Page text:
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Can Domestic Violence Victims Take Leave From Work?

If you are a victim of domestic violence and work in the state of New Jersey, you might be able to take time off from your job so that you can seek legal help, get medical treatment and deal with other issues related to your abuse. Victims of domestic violence often have difficulty with working because they are concerned about the safety of their children and of themselves. It is illegal for employers to discriminate against workers on the basis of the workers’ status of being domestic violence victims or because they need to take time off from work. If your employer has refused your leave request or has discriminated against you because of your status as a victim of domestic violence, contact the employment and discrimination lawyers at Swartz Swidler.

People who are protected under the domestic leave law in New Jersey

In New Jersey, the domestic violence and sexual violence leave law only applies to employers with 25 or more employees. People who are eligible to take domestic violence leave are those who have worked for the covered employers for a minimum of 12 months and have worked a minimum of 1,000 hours during the 12 months that precede when the leave is taken.

Schedule an appointment today. Call (856) 685-7420 or

Schedule an appointment today.
Call (856) 685-7420 or

Informing your employer

If you need to take domestic violence leave from your job, you are required to give your employer notice in writing as soon as it is possible if the need to take the leave is reasonably foreseeable. Your employer may ask you to give documentation of the domestic or sexual violence that you or your family members is facing. The documentation must also show that you took the leave to take care of one of the legally allowable reasons. Employers must accept any of the following types of documentation:

  • Court-issued restraining orders
  • Letter from a prosecutor
  • Conviction documents of your abuser for the domestic violence offense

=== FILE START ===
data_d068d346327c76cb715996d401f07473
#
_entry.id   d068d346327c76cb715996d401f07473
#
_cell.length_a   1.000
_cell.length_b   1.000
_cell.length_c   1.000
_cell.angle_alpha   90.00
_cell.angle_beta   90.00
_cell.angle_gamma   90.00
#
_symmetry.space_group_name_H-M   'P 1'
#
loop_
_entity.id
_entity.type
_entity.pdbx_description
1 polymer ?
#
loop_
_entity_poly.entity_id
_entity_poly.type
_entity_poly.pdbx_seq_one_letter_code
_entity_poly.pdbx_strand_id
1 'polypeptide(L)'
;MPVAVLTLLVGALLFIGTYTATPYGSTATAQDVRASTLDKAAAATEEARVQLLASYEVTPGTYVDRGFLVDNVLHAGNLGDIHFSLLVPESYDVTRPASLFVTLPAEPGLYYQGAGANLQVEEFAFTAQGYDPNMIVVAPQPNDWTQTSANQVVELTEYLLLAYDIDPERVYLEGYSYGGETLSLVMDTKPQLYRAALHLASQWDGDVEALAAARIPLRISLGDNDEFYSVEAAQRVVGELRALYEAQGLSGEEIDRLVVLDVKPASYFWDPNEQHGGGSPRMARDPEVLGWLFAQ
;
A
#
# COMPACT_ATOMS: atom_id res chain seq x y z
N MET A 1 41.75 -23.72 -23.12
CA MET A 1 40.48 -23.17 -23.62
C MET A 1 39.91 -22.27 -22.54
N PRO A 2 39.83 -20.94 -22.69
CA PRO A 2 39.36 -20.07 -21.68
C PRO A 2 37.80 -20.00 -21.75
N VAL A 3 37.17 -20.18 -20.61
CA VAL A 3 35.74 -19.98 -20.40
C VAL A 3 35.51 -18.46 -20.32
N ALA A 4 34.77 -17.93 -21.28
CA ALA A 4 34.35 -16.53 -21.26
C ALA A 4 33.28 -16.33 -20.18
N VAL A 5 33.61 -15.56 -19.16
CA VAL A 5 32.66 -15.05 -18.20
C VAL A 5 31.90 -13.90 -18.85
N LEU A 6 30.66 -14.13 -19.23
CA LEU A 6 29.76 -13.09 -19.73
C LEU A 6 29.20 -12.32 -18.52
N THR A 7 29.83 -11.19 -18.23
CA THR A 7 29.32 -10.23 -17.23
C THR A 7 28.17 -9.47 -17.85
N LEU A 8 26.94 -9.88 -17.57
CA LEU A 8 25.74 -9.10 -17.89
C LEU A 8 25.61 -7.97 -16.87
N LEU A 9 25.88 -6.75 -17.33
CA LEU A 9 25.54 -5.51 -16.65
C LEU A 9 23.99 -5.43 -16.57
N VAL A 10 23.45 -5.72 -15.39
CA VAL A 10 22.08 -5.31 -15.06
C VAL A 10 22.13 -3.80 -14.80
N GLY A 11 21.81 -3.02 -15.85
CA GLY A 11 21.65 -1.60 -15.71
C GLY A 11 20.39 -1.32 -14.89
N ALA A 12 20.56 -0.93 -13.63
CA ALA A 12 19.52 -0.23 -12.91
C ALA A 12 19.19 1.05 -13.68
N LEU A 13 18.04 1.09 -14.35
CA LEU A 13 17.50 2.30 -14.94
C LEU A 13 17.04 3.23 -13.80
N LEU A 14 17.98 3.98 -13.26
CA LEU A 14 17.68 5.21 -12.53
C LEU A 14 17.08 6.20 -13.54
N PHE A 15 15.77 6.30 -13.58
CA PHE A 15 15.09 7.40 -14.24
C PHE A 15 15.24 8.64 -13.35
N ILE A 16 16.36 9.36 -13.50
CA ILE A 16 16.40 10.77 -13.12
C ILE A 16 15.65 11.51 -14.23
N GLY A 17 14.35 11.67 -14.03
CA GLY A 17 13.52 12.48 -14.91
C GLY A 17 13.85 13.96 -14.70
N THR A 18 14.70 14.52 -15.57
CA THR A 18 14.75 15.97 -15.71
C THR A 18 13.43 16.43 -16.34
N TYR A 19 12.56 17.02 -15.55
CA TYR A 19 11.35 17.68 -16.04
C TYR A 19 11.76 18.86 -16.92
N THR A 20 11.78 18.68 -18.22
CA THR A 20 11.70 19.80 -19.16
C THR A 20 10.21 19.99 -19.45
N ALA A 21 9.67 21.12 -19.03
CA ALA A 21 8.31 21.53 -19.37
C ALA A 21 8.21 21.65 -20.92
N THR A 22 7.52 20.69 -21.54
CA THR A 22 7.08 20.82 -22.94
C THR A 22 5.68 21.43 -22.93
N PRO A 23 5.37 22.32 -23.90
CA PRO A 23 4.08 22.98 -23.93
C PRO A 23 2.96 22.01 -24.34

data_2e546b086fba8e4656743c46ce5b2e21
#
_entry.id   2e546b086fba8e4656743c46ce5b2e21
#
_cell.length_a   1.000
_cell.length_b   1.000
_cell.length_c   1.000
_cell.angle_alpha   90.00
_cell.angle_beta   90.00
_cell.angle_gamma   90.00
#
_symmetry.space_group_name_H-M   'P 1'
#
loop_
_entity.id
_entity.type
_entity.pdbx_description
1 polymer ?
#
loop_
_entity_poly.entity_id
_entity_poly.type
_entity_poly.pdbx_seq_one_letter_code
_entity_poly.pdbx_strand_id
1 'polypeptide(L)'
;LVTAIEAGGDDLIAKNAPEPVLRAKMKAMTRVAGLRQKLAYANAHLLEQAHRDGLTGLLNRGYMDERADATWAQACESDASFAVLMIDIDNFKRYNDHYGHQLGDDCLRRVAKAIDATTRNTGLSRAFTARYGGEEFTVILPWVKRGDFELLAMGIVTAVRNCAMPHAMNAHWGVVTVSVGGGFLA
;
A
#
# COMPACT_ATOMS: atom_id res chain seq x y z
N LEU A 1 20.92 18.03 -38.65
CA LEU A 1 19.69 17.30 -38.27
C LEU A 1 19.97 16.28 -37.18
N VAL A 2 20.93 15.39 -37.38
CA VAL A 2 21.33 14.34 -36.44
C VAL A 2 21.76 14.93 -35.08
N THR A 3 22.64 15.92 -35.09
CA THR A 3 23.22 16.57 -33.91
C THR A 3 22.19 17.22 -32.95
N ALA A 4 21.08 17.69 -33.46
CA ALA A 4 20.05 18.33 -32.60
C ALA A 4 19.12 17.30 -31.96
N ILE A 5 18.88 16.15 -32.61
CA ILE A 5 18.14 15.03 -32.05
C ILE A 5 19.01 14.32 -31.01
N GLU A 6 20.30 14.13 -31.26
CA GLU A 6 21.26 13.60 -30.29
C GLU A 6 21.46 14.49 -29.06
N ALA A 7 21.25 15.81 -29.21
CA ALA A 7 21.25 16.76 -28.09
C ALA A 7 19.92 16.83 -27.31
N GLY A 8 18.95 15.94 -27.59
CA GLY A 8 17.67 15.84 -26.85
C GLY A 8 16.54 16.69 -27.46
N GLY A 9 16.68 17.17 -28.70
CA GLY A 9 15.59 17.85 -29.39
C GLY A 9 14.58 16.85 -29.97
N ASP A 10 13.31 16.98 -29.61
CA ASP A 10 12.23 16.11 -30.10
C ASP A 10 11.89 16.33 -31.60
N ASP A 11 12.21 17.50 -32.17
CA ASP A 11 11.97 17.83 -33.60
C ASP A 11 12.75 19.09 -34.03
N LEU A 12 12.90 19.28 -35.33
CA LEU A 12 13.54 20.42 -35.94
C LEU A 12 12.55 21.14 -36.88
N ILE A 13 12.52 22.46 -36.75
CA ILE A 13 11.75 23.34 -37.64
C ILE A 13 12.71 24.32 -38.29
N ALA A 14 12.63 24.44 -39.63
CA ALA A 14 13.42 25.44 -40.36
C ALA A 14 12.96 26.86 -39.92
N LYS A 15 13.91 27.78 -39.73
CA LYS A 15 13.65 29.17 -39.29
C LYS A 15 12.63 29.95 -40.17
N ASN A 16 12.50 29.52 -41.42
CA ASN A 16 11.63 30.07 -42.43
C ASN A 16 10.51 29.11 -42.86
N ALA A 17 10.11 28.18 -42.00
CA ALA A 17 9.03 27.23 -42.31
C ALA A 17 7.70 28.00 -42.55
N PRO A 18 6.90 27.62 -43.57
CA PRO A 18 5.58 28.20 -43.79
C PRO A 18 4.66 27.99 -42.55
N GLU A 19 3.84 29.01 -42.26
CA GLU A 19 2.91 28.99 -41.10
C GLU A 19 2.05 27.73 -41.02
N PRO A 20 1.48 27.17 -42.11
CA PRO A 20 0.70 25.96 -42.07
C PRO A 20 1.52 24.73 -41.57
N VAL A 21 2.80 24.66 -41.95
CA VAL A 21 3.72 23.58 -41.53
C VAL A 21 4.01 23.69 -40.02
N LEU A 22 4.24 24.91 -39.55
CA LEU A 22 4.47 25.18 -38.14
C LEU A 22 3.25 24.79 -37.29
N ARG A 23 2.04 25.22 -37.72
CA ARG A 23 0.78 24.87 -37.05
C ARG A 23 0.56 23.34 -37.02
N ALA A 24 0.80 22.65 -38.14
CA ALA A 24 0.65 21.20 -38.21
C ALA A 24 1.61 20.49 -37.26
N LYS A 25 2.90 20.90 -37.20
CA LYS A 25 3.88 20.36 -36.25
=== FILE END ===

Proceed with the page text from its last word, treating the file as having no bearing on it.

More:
• Related medical records
  • Certification from a rape crisis center or a certified domestic violence specialist
  • Other documentation by a social worker, shelter, clergy member or another professional

Confidentiality

Many employees have concerns that their employers may engage in retaliatory actions against them for asking to take time off from work. Under the law, employers are prohibited from demoting, harassing, threatening, firing or engaging in other retaliatory job actions against you because you need to take domestic violence leave.
Your employer is also required to keep the information and records about your need for leave confidential and may not disclose the information unless it is required to do so under federal or state law or with your consent.

Allowed reasons for leave

If you work for a covered employer and are otherwise eligible to take domestic violence leave, you can do so if you are a victim or if your close family member is for any of the following reasons:

  • To attend counseling
  • To get medical care for psychological or physical injuries
  • To obtain services from a victim’s organization
  • To relocate or engage in other steps to improve your future safety
  • To get legal help or to prepare for legal hearings
  • To attend court hearings

Amount of allowed time

Under the law, you are able to take up to 20 days off from work during a 12-month period. The time that you take off from work may count against the time that you are allowed to take off from work under New Jersey’s Family Leave Act or the federal Family and Medical Leave Act.
State insurance programs

If your injuries are serious enough to qualify as a temporary disability, you might be able to receive a partial replacement of your wages while you take leave under New Jersey’s temporary disability insurance program. If you are forced to take time off from work to care for a family member, you might also be able to receive temporary benefits under the state’s family leave insurance program.

Domestic and sexual violence are serious problems that require the victims to deal with many related issues. If your employer has refused your request to take domestic violence leave or has retaliated against you, contact Swartz Swidler today to learn how we might be able to help you.

Most Frequently Asked Question: Do I Have A Case?

While it is true that every case is different, The law is pretty clear in most cases. The best way to determine if you have a case is to contact one of our attorneys. For more information check out the FAQ below or visit our FAQ Page

Most Frequently Asked Question:
Do I Have A Case?

While it is true that every case is different, The law is pretty clear in most cases. The best way to determine if you have a case is contact one of our attorneys. For more information on a just a few scenarios checkout the flip box FAQ below or visit our FAQ Page.

Our Locations

Cherry Hill Headquarters

1101 Kings Hwy N
Suite 402
Cherry Hill, New Jersey 08034

Phone: (856) 685-7420
Fax: (856) 685-7417

Philadelphia Satellite Office

123 South 22nd Street
Philadelphia, PA 19107

Phone: (215) 995-2733

Our Locations

Cherry Hill Headquarters

1101 Kings Hwy N
Suite 402
Cherry Hill, New Jersey 08034

Phone: (856) 685-7420
Fax: (856) 685-7417

Philadelphia Satellite Office

123 South 22nd Street
Philadelphia, PA 19107

Phone: (215) 995-2733